Monday, November 14, 2011

40 Years of Mother Daughter Collaboration

Forty years ago this month, my first article was published in Jack and Jill magazine. Well, sort of. My mother, Margery Facklam, actually wrote it with my help. At least I think I helped. I’m in the pictures anyway. The article was called “My Mother Works in a Science Museum” and tells all about my family and my mom’s job as Assistant Director of Education at the Buffalo Museum of Science.

I found an old, and probably the only, surviving copy of the November issue (50 cents) while cleaning out files in my office. While lots of it makes me smile and remember things I had long forgotten, I don’t remember working with my mother to write it. Did she interview me, or ask me how I’d describe her work or what we did as a family? The information is accurate. I was a member of safety patrol, and I did think it was fun. Our dog Barney did go to the supermarket and let himself in and out with the electric-eye door, and I do remember taking a class called the Wisdom of the Senecas, and going on Museum fieldtrips, and almost running into the backside of a cow. Lots of it sounds like a kid, but lots of it doesn’t. I don’t think I would have thought to write about how my mom earned her way through college or how she was trying to create a Children’s Science Activity Center at the museum and get a bus for a mobile exhibit. I hate to say it, but I was just there for the fun of it.

In 6th grade I would have focused more on how cool it was to have the whole museum to myself after hours. I loved the Hall of Dinosaurs the most. I would stand in the middle of the vast room and hold my breath waiting for the bones to creak to life. One time, someone brought a young fox to the museum. I got the job of walking it on a leash out in the nearby rose garden. Another time, my mother brought me along on a trip to visit naturalists and film makers Ken and Bertie Button. I don’t remember why, but they had a baby two-toed sloth at their home. I can still feel its sharp two-inch long claws dig in as it hung from my arm.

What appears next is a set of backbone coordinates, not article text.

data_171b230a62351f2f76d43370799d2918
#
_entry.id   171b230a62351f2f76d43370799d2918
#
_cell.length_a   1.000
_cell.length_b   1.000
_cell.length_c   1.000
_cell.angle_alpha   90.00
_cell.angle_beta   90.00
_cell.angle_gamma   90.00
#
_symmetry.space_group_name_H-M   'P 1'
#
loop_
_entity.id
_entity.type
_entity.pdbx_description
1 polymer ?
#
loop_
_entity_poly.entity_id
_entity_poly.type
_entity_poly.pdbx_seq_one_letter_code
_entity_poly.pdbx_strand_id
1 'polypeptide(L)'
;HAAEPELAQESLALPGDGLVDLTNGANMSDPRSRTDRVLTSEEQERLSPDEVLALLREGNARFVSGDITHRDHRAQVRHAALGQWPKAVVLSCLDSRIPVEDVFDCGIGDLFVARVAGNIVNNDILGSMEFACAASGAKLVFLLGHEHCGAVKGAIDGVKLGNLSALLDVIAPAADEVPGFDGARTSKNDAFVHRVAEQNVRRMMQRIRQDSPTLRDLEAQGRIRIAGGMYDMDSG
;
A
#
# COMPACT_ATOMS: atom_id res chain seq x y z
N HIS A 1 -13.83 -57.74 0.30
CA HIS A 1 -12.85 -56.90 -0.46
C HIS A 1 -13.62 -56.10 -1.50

How I’d like to brag about being an accomplished writer at age 11. But I can’t. In fact when the free copies arrived in the mail at our house and mom told me to take them to school, I was mortified. The teacher stood up in front of the class and gushed over me – a real published author. Surely the teacher could see that I didn’t really write this, right? I felt like such a fraud. I stood there and read the article like a good kid, and kept my mouth shut about not really being a part of the writing process. I didn’t want my mom to look bad, either. But it always bothered me.

Maybe I became a writer, in part, to redeem myself. I wanted to make good on that first fraudulent piece. Along the way, my mother and I have had a wonderful time collaborating. Our first joint effort was The Kids’ World Almanac About Money, Math and Numbers in 1992, then New York: The Empire State in 2007, and most recently, Anatomy of Nonfiction. These projects I definitely do remember.

We have an easy working relationship because we both have similar working styles. After all I did learn from her. We usually divide up the project, each taking a chapter or subject to work on, and then get together once a week or so to share notes and revise. For the first two books, my mom was senior author. She had the job of going over the entire manuscript making sure we were of one voice. But for our last project, we sort of traded places. In her 80s, she was happy for me to take on the extra work corresponding with our editors, answering queries, verifying facts, and smoothing out voice. And we have come full circle. Sometimes, she is the one who doesn’t remember our collaboration.

Thanks Mom!!

1 comment:

  1. Reading this brought back memories of mine from 40-odd years ago. Your mention of Ken and Bertie Button reminds me of seeing their films in school. I have never heard anything more of them, or anything about their work, but it was those films more than any other things as a child, that made the natural world around us seem real and accessible. Is there any information on them?